Football: Training camp report — Aug. 10

Today was Cal’s first practice in full pads, and as is always the concern, there were some injuries to report.

The most significant one looks like a knee injury to projected starting fullback Eric Stevens, whose knee gave out as he planted on the turf and he crumbled to the field. He was attended to by trainers on the field for several minutes before being helped off. He later went for X-Rays.

Coach Jeff Tedford said Stevens told him it wasn’t sore later, but it was unstable. Based on Stevens’ reaction, it seems the best fans can hope for is a sprain rather than more significant ligament damage.

Offensive lineman Alex Crosthwaite popped up after a play clutching his shoulder and immediately was taken to the sidelines later. It looked like a possible separation or dislocation based on his reaction, but was diagnosed with a less severe stinger.

Tedford made starting running back shut it down about midway thorugh practice after big knots had formed on each of his calves, apparently from cramps. Tedford said Sofele came down with cramps a couple days earlier just “kidding around” returning punts, and knotted up pretty bad that time as well.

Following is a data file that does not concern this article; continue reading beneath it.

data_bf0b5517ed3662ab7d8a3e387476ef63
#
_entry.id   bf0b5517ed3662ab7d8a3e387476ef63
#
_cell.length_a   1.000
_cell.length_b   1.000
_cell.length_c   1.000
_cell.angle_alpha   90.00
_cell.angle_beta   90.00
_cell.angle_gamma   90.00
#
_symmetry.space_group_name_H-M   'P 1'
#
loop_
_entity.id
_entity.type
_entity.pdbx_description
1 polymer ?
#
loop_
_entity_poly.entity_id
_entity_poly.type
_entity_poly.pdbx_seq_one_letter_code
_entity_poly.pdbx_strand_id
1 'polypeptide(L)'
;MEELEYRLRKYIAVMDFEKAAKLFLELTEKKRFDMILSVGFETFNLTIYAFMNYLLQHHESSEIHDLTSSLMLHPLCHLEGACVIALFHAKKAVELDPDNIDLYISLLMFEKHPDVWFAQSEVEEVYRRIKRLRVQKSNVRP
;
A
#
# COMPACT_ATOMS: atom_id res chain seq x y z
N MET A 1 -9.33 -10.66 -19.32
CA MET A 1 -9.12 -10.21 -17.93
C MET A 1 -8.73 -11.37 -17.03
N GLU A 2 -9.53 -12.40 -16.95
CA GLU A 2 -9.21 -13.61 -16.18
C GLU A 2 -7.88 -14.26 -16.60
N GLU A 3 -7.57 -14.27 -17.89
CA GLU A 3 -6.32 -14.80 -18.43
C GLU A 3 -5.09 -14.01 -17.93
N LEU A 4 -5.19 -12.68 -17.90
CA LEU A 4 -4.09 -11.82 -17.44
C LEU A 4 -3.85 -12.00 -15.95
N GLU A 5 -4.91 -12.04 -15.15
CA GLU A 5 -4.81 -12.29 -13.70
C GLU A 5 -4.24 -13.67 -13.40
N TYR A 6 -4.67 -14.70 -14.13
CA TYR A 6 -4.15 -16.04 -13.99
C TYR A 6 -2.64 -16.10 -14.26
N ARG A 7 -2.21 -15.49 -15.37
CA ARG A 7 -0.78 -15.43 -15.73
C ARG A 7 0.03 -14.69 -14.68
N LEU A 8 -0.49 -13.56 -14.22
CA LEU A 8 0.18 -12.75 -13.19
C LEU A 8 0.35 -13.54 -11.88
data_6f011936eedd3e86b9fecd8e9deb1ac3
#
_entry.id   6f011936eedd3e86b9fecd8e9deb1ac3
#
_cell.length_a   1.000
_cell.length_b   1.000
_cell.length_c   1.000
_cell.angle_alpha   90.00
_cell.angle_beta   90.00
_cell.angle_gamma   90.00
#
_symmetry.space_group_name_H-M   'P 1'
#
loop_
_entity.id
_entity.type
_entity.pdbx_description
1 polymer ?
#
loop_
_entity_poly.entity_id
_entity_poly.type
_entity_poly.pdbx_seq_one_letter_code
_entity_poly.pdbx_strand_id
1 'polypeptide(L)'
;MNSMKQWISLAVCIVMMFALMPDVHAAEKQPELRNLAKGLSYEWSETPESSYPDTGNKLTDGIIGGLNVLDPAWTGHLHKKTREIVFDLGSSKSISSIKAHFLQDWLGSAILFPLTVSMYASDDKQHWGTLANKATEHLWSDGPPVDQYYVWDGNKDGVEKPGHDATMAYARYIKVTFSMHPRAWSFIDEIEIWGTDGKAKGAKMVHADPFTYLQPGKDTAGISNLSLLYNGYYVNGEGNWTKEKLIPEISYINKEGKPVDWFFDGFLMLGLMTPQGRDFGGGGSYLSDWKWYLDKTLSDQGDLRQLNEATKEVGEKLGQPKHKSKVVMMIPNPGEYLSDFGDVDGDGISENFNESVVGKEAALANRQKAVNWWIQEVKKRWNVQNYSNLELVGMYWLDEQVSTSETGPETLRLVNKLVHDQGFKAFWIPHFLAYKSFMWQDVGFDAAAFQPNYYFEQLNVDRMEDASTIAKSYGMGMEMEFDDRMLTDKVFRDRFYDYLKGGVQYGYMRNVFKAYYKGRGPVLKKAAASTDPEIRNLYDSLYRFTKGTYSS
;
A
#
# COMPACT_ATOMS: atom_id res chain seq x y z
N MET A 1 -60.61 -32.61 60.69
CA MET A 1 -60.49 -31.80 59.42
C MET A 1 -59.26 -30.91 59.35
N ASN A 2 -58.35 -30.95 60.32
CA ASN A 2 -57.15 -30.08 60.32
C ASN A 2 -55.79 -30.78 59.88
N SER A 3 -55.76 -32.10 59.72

Wide receiver Jackson Bouza, who has been catching everything, broke his finger Tuesday and will have surgery. Cornerback Steve Williams has a cut on his hand that required stitches. He was held out of team drills.

That’s it for the medical report.

Freshman linebacker Chris McCain continues to be the star of camp. On the play in which Stevens was injured, McCain batted a ball into the air, lunged for it and intercepted it himself. He also batted down a pass at the line of scrimmage and on another play zoomed around right tackle Matt Summers-Gavin to apply pass pressure.

McCain is 6-foot-6 and possesses some impressive athleticism, the kind of guy that would probably make Mike Montgomery stand up and take notice. He was in taking reps with the first team after one play Wednesday, and it looks like there is no way the coaching staff will be able to keep him off the field.

“He’s avery good player — long, rangy, good leverage,” Tedford said. “He’s doing a good job.”

Tedford wasn’t overly thrilled with the team today, although there were some good things. In addition to McCain, defensive back Josh Hill, quarterback Brock Mansion and running back Covaughn DeBoskie-Johnson each had strong moments. The offensive line also had some strong moments in pass protection, despite being down to their third string left tackle in Bill Tyndall.